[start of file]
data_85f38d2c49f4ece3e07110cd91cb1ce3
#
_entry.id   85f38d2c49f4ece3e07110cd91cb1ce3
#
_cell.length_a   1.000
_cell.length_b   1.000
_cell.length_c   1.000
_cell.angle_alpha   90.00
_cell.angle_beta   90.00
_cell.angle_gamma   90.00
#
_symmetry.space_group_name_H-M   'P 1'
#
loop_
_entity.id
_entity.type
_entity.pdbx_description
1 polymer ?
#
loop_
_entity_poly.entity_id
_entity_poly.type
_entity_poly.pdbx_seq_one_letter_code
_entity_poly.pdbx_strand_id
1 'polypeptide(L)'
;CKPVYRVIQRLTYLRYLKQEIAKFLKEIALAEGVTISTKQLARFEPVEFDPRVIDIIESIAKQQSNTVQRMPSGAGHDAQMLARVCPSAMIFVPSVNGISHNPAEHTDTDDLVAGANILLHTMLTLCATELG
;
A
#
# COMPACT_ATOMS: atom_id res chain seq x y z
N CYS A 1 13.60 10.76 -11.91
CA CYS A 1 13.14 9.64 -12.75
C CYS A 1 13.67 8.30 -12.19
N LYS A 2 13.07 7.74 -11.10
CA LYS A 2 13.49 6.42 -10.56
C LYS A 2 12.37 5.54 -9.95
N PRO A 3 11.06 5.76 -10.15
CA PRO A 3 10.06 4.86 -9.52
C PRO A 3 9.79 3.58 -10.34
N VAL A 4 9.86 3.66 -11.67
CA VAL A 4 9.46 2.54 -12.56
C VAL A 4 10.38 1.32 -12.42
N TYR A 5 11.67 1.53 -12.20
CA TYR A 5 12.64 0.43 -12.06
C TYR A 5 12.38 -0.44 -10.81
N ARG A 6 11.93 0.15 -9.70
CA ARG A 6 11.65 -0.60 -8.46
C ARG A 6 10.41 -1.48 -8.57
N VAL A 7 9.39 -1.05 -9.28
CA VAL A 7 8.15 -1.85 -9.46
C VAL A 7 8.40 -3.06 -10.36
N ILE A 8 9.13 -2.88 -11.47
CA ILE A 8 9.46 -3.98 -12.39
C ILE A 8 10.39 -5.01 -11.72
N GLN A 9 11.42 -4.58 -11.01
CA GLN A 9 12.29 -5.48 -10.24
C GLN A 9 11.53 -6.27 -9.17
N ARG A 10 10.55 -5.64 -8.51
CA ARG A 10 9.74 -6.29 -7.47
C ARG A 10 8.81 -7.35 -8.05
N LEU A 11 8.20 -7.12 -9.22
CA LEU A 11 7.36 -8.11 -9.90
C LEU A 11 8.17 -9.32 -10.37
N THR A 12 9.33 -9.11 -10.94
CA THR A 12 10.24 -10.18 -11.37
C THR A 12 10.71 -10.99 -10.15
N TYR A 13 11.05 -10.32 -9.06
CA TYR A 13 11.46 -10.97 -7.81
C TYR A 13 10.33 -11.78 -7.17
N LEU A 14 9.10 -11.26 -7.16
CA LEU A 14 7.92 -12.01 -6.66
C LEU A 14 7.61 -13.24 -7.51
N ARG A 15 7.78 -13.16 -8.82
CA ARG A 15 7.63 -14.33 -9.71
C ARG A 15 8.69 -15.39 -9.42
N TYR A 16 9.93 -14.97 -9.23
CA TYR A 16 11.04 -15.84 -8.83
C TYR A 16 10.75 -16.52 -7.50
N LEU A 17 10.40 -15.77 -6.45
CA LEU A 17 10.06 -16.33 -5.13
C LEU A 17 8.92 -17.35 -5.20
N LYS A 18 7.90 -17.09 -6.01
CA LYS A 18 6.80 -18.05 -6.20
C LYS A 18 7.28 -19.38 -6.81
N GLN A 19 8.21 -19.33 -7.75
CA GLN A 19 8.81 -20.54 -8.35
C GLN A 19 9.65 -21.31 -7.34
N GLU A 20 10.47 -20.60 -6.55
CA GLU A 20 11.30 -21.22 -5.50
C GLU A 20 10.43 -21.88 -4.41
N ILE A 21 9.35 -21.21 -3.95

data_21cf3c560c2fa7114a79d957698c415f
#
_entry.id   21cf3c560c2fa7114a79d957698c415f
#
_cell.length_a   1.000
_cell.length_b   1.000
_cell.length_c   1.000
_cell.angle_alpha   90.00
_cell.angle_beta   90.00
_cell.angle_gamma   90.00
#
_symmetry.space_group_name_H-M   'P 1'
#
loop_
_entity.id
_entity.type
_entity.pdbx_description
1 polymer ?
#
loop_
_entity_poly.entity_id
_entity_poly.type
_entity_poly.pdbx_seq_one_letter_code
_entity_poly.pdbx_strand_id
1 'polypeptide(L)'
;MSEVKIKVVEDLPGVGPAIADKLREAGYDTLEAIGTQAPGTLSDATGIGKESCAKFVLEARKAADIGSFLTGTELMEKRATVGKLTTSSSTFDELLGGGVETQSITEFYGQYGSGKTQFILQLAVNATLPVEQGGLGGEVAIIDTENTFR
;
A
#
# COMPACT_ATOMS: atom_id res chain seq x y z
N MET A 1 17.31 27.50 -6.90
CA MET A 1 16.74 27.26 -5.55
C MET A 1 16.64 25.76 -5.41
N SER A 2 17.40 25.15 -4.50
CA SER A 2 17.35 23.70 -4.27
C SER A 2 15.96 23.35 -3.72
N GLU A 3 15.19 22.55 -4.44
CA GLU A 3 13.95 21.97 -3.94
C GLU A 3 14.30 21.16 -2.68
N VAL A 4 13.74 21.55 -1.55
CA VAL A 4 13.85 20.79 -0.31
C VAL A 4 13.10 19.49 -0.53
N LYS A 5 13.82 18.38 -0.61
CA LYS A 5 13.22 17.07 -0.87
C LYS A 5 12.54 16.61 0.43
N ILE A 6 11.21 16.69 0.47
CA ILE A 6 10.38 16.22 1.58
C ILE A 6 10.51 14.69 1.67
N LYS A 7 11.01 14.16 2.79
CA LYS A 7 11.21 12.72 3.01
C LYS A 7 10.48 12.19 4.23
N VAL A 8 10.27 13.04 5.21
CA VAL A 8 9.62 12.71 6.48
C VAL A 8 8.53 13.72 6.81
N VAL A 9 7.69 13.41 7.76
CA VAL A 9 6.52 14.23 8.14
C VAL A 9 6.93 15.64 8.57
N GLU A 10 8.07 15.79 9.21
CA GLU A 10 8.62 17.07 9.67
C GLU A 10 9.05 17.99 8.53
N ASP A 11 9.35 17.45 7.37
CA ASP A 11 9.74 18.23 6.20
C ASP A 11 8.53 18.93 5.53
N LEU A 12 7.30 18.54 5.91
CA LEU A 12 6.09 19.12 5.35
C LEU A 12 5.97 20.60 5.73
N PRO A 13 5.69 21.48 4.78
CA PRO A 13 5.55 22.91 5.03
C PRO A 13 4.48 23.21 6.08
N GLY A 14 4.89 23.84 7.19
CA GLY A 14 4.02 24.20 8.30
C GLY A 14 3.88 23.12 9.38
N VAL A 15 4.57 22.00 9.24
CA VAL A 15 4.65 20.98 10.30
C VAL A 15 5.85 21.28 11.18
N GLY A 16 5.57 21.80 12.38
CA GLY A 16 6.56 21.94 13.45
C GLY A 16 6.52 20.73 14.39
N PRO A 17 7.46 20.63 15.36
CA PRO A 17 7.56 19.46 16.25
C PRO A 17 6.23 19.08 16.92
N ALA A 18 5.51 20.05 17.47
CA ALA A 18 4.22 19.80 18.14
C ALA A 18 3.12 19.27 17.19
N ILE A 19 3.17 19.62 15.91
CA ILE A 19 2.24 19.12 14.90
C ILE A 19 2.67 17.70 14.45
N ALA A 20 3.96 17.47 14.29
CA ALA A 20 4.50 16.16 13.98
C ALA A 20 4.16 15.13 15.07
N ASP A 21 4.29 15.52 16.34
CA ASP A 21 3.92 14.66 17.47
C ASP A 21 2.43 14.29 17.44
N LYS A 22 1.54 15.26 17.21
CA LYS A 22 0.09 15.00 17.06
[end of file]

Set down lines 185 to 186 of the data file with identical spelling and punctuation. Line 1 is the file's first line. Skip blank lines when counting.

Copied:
N LYS A 22 1.54 15.26 17.21
CA LYS A 22 0.09 15.00 17.06